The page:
AIDS Patient Warned Teens About the Disease - KTRE.com | Lufkin and Nacogdoches, Texas

12/01/05 - Lufkin

AIDS Patient Warned Teens About the Disease

by Ramonica R. Jones

One hundred seventy-seven people living in Angelina, Nacogdoches, and Jasper counties have either HIV or AIDS. Pamela Ferguson is one of them. She got infected with HIV after having unprotected sex back in 1999. Two years ago, she developed full blown AIDS.

"My whole family would get me my own plates, my silverware, cups, everything for me to eat and drink out of, and they would never touch it," said Ferguson. "They [were] scared to touch it. They would clean the toilet seat every single time after I went to the bathroom, when they went."

Despite having AIDS, Ferguson is moving on with her life. She and her fiancé had a baby girl in September. Her baby, her fiancé, and another young son are all HIV negative. Ferguson's message on World AIDS Day and every day is clear.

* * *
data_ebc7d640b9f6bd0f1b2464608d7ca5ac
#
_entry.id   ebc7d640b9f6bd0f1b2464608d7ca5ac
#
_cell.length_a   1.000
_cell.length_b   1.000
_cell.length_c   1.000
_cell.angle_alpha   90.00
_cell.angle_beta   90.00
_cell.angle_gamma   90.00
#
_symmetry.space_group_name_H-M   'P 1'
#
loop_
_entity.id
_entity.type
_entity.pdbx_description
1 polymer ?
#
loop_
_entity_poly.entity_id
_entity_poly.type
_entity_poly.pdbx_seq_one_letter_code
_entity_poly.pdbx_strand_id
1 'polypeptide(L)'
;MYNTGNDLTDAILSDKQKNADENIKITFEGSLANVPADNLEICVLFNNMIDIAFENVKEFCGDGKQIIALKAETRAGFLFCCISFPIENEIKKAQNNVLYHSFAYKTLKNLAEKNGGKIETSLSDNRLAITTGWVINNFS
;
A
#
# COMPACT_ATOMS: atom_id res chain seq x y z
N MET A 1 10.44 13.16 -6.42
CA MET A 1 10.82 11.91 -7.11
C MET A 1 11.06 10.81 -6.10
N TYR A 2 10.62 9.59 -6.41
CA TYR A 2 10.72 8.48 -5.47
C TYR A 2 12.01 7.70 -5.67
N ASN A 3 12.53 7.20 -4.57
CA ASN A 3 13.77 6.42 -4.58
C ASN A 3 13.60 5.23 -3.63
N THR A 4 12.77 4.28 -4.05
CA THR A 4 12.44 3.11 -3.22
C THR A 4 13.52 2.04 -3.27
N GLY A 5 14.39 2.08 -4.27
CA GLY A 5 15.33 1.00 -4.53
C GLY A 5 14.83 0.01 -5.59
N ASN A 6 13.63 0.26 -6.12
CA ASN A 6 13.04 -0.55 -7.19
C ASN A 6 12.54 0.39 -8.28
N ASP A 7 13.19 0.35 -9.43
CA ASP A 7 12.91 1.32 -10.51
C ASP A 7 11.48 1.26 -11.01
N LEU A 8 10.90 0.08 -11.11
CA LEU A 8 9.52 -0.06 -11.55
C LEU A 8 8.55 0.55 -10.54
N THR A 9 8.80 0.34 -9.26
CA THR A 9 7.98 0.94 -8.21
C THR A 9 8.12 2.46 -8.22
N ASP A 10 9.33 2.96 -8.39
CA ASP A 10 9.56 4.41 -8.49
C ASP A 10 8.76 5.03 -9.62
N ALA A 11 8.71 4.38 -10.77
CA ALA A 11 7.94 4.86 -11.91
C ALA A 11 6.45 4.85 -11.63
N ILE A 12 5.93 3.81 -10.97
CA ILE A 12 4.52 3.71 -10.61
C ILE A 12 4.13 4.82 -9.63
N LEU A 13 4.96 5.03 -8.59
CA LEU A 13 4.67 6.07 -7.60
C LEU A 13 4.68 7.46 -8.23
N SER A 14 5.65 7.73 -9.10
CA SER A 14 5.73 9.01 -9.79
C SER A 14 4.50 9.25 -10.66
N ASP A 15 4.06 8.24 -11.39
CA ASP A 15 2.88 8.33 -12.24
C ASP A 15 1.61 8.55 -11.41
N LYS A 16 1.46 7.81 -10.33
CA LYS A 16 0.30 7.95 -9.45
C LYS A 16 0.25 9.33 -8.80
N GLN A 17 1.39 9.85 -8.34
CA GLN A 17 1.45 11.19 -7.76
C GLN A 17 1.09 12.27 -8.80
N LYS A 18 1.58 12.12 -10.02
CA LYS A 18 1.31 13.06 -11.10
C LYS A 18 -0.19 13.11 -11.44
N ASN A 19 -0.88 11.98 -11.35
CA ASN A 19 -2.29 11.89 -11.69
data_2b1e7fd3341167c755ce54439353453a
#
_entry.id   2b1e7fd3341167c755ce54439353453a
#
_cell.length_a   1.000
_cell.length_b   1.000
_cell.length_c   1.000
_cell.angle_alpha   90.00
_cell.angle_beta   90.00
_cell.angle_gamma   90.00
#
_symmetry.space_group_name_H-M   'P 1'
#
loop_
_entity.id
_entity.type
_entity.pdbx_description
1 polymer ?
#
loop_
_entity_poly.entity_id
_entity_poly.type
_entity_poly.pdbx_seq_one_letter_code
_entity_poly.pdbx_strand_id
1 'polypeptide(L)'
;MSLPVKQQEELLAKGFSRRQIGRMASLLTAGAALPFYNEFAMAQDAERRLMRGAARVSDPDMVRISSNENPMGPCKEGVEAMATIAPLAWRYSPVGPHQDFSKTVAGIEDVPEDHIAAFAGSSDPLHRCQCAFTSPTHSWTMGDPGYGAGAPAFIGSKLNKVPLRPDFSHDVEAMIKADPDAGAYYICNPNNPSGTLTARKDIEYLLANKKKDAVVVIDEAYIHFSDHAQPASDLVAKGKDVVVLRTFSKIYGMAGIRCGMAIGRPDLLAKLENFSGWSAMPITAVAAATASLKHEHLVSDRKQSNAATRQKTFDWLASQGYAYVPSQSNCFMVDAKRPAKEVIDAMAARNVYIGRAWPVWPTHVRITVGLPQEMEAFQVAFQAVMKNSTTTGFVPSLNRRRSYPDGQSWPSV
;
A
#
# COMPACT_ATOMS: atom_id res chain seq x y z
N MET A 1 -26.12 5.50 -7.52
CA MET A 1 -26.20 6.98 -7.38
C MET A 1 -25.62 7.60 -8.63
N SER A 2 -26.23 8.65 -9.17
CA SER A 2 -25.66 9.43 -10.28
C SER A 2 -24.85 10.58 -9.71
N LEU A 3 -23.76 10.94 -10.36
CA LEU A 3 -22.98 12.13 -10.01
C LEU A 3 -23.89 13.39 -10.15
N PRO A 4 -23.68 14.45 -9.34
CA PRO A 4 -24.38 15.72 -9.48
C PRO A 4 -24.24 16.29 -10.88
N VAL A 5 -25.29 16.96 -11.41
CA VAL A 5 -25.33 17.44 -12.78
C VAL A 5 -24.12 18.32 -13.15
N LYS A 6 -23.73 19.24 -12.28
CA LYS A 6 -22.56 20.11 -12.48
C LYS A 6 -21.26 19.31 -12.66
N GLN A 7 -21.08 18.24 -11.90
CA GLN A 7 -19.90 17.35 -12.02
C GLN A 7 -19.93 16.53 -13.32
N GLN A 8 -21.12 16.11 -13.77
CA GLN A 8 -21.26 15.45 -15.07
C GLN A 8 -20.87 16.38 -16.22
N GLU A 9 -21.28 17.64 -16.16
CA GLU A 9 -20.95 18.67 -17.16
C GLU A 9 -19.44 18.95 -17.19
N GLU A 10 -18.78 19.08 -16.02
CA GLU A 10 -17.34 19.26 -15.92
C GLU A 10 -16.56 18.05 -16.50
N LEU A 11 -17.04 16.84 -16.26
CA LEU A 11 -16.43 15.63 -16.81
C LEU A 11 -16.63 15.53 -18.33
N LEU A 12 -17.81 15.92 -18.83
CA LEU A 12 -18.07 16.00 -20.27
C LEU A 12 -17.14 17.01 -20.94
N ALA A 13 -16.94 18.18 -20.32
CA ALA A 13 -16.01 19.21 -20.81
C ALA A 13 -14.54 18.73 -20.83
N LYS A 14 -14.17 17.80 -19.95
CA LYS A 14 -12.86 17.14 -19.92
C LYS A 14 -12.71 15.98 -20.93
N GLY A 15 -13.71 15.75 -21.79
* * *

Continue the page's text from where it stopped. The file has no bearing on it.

"I just want everybody who decides to have sex to use protection. It's the safe thing to do so they don't wind up having HIV or full blown AIDS."

All day Thursday, Planned Parenthood in Lufkin provided free HIV tests to anyone who wanted one. The Ora Quick test usually costs $70. It's needle-free and the results come back in less than 30 minutes.

Susan Rokes, the clinic's HIV prevention program director, said, "It's very accurate. However, there are a few false positives,  so we always run a second and different test to confirm that someone does indeed have HIV."

The theme of World AIDS Day 2005 is "Keep the Promise" - a promise to be smart, healthy, and safe.

Most new HIV infections are in women under the age of 25. Many of those patients are African-American women.

Prevention was the message at the annual World AIDS Day forum at the civic center in Lufkin. Living with AIDS was part of the lesson for a group of Angelina County teenagers.

Currently in the U.S., two teenagers are infected with HIV every hour. That adds up to one teen in each state each day.

Mary Flemon, case manager for Health Horizons, said, "The main message for these children is prevention. Prevention is always the key. When I grew up, there was an old saying; 'An ounce of prevention is worth more than a pound of cure', and that's true."

After the forum, the civic center opened its doors to the public for free HIV testing.

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